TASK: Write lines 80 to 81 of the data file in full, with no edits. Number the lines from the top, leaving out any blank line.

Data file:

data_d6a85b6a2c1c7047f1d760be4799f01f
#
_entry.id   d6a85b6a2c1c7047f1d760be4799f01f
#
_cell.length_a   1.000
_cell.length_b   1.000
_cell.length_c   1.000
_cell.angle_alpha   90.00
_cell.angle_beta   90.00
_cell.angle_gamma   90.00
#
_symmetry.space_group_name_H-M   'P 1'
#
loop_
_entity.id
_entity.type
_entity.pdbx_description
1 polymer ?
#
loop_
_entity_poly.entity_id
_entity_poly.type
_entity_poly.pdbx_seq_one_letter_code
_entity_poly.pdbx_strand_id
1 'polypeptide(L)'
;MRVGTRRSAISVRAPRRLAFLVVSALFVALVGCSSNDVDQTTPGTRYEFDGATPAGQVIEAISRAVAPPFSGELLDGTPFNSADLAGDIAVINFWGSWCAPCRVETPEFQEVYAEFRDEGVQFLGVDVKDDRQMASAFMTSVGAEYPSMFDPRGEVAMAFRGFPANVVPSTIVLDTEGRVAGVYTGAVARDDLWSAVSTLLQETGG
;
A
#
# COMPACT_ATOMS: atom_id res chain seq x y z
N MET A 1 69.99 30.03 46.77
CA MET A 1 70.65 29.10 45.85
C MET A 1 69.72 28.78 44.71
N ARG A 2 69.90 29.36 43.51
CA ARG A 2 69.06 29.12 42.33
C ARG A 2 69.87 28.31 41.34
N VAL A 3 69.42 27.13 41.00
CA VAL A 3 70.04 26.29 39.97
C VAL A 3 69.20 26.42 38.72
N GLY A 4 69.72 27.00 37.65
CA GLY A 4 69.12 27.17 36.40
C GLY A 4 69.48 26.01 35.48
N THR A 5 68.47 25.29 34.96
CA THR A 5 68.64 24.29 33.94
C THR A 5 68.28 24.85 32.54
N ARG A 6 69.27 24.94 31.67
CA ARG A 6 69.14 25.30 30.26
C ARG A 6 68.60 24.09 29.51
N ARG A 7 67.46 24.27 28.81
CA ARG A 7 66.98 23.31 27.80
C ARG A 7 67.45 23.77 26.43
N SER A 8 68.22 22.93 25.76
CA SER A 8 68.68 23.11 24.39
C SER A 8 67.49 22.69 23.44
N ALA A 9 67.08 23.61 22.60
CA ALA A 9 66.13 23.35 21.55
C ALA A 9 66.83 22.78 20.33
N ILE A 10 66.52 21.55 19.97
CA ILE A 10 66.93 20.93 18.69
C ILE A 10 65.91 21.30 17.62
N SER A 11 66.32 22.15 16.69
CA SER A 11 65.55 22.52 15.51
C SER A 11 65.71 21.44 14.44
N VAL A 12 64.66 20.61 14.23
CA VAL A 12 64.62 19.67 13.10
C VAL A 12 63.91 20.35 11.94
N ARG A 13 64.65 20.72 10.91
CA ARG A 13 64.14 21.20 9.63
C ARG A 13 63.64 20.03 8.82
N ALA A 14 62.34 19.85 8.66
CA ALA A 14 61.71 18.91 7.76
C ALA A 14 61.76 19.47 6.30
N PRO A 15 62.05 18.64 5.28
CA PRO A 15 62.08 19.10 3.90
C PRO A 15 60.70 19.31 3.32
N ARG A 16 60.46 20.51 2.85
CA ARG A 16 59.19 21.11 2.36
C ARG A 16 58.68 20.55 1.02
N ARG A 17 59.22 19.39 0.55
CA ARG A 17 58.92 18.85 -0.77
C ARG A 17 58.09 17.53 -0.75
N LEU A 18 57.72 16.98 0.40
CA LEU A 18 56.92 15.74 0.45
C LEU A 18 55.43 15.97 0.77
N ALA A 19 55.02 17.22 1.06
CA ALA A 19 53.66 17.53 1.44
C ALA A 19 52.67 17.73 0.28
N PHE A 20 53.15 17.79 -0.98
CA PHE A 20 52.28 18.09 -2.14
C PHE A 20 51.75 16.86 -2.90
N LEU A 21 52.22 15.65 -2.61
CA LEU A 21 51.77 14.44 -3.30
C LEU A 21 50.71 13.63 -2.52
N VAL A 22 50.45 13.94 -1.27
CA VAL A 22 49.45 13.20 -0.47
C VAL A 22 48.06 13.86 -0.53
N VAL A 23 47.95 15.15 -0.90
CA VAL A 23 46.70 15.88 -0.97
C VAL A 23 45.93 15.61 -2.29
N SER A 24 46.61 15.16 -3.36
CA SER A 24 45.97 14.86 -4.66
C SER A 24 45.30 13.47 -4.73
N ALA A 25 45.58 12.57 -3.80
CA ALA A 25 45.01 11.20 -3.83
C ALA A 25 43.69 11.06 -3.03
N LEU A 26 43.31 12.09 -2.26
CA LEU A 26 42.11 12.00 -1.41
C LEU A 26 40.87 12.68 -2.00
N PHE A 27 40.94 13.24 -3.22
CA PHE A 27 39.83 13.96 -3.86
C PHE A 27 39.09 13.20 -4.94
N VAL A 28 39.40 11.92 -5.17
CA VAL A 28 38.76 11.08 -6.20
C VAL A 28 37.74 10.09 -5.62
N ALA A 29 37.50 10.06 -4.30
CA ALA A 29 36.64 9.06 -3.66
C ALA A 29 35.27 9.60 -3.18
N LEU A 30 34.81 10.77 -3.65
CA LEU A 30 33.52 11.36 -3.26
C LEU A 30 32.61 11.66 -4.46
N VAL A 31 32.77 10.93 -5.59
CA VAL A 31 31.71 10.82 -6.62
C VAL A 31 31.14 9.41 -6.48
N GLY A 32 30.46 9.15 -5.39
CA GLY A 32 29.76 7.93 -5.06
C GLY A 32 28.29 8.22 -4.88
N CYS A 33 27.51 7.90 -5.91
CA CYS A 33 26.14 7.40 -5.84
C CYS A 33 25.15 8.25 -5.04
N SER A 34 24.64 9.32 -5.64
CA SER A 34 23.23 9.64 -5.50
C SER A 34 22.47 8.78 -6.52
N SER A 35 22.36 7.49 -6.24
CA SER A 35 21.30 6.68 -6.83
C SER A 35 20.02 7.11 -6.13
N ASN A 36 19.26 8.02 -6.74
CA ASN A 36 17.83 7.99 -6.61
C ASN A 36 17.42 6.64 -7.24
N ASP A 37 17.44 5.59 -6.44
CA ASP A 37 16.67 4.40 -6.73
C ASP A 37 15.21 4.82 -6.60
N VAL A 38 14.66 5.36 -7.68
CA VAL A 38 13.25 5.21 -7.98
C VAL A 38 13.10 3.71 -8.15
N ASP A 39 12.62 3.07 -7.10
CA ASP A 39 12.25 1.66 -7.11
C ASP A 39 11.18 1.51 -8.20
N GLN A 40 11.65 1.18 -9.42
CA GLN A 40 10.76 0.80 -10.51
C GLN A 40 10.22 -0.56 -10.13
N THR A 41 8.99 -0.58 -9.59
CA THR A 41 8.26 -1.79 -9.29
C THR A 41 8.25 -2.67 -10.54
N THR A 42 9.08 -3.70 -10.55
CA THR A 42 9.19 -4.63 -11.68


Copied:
CA ARG A 17 58.92 18.85 -0.77
C ARG A 17 58.09 17.53 -0.75